Legislation can be done right or wrong
Don Davis Forum Communications Two issues show how the Minnesota Legislature does things right and does them wrong. First, the way the Legislature should work: Legislators came to St. Paul on March 1 with a news story fresh on their minds about m...
Two issues show how the Minnesota Legislature does things right and does them wrong.
First, the way the Legislature should work:
Legislators came to St. Paul on March 1 with a news story fresh on their minds about members of a Kansas church protesting at military funerals, including one in the Twin Cities suburb of Anoka.
Many of the 201 legislators came to the session wanting to ban the protests. Lawmakers made quick work out of the idea, with the House and Senate overwhelmingly passing their bills by March 16.
A major difference in the two versions was that the House wanted to keep protesters 1,000 feet away from a funeral or related activities. The Senate did not list a number of feet, deciding instead to prohibit interference with funeral-related events no matter how far away protesters may be.
That difference and other minor ones sent the bill to a conference committee. Although it took a while for the committee to meet, because lawmakers were busy on other bills, when it did come together little time was needed to find a compromise (no protests within 500 feet of funerals).
The compromise easily passed both chambers and headed to the governor.
While that is the way passing bills should work, how the Senate handled stadium construction proposals provides the opposite story:
Sen. Geoff Michel, R-Edina, introduced a bill funding a University of Minnesota football stadium. It would cost the state $7.4 million a year, with the university raising other money privately.
The bill sat untouched last year and most of this year. Then in late April, Senate Tax Chairman Larry Pogemiller, DFL-Minneapolis, ripped the issue from Michel.
Pogemillers bill advanced to his own Taxes Committee, where he tried to tack a 13 percent statewide sports memorabilia tax onto the measure as his way of funding the stadium. It failed on three tie votes.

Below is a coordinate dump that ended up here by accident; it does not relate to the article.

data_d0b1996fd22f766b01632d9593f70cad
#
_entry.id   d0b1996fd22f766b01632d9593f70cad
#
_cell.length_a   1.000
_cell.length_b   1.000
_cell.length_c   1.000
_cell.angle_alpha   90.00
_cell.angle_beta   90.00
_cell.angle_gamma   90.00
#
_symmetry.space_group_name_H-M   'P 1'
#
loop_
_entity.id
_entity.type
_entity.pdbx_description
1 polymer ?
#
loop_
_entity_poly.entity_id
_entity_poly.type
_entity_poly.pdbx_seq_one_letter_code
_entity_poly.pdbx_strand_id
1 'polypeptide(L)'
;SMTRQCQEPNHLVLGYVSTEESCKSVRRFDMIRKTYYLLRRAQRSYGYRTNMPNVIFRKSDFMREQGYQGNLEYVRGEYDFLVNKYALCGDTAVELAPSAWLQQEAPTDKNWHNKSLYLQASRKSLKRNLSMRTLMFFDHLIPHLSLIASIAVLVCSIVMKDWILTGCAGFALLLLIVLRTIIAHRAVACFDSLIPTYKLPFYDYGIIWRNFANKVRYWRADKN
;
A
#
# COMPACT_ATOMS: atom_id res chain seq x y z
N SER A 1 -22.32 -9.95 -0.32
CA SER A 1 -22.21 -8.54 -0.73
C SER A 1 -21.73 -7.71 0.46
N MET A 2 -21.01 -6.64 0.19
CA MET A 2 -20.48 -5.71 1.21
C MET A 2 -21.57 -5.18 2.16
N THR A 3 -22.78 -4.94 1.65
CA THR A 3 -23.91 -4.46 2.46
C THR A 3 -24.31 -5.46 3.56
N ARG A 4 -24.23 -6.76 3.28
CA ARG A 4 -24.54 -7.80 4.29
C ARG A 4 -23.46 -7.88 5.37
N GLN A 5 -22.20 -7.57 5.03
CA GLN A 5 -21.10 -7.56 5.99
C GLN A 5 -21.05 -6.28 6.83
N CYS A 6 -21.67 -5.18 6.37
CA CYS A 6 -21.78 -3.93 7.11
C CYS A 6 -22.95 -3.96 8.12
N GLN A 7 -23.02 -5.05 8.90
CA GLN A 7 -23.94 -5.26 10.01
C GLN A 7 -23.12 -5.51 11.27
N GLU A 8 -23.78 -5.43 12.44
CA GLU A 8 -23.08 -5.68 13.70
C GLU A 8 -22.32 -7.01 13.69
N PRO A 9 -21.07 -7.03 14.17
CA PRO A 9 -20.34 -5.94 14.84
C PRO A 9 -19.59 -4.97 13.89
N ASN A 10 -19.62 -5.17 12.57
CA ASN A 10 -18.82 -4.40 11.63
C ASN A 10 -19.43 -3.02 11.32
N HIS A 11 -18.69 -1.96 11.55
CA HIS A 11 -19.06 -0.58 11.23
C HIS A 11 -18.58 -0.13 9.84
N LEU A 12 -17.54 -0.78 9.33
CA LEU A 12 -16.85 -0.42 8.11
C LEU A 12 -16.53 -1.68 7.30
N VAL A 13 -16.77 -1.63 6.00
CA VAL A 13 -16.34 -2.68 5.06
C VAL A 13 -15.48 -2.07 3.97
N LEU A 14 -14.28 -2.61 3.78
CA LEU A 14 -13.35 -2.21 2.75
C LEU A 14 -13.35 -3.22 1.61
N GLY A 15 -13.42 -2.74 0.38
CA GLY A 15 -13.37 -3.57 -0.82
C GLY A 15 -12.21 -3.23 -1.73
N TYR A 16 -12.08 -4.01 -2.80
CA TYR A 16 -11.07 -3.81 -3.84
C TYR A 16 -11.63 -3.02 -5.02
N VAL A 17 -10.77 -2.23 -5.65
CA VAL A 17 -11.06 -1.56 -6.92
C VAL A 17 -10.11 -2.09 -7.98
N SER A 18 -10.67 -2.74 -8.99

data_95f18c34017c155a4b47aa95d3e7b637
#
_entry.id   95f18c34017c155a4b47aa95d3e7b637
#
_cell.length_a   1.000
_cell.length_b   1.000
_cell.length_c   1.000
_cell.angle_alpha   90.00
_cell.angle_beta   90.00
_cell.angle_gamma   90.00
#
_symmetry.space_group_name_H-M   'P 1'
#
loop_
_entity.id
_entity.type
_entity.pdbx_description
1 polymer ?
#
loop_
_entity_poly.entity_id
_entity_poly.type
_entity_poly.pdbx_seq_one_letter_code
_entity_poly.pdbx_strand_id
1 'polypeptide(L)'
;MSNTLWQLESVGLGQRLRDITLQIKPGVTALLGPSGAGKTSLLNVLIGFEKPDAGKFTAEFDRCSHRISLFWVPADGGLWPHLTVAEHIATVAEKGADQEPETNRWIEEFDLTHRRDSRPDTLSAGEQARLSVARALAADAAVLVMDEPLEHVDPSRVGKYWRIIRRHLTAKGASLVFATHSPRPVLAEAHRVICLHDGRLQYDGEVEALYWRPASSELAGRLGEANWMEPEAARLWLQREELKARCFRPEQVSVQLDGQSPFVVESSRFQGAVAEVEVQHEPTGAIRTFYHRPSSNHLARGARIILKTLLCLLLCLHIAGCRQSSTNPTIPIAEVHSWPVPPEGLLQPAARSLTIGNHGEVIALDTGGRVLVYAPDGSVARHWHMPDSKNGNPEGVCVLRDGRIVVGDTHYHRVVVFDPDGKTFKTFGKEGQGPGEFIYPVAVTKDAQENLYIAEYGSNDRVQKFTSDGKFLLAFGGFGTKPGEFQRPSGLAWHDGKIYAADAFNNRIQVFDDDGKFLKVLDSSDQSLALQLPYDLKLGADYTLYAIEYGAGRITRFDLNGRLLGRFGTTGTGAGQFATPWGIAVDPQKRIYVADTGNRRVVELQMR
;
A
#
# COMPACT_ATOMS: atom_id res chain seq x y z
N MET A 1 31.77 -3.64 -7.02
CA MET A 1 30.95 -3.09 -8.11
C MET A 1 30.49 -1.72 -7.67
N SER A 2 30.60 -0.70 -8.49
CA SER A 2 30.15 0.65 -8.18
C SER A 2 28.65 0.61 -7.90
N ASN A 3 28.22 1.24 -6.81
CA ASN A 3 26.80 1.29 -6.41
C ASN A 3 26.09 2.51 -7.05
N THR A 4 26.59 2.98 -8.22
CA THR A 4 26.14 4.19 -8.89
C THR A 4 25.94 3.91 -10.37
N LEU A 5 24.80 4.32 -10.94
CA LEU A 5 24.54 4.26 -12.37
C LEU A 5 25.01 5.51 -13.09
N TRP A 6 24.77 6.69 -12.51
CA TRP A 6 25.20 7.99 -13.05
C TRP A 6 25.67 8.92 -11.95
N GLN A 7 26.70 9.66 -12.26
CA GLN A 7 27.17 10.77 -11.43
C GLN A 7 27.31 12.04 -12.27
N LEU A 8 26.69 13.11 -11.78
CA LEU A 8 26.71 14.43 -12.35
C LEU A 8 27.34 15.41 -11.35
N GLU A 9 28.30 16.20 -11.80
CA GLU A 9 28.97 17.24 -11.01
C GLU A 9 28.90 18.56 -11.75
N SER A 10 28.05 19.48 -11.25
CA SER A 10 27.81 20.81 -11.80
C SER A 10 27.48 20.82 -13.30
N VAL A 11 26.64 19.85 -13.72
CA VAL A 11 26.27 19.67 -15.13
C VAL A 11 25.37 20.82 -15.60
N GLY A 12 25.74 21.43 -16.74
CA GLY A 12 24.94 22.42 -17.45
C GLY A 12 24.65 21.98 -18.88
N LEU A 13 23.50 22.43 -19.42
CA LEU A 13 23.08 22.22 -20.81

Then Pogemiller promised to let the committee vote the next day on Michels Gophers stadium proposal, but abruptly canceled the meeting when the vote was to take place. A day later he again promised a vote on the Michel bill; instead, he took a vote on his own proposal with the tax and immediately adjourned the meeting after it passed.
On Twins and Vikings stadium construction proposals, Pogemiller joined with Sen. Steve Kelley, DFL-Hopkins, to push a half-cent Twin Cities sales tax increase to help build Twins and Vikings stadiums.
Pogemiller needled two women Republican senators who objected to weekend meetings, telling one who is known for missing meetings that he was helping her because there would be a lot of roll call votes (hinting that if she was gone, roll calls would be used against her). Pogemiller told the other senator that she needs to learn Sunday meetings are vital for anyone who wants to be a player.
With the committee Democrats and Republicans seriously split, Senate leaders took the Twins and Vikings stadium proposals away from Pogemiller after six days of stalemate. The Rules Committee merged the Vikings and Twins proposals into one measure House Republicans and Gov. Tim Pawlenty said they cannot accept.
Senate Minority Leader Dick Day, R-Owatonna, decried political moves initiated by Senate Majority Leader Dean Johnson, DFL-Willmar, to advance the bill with little testimony and little debate.
Minnesotans are going to be watching, an angry Day said. I see such a mucking up of this.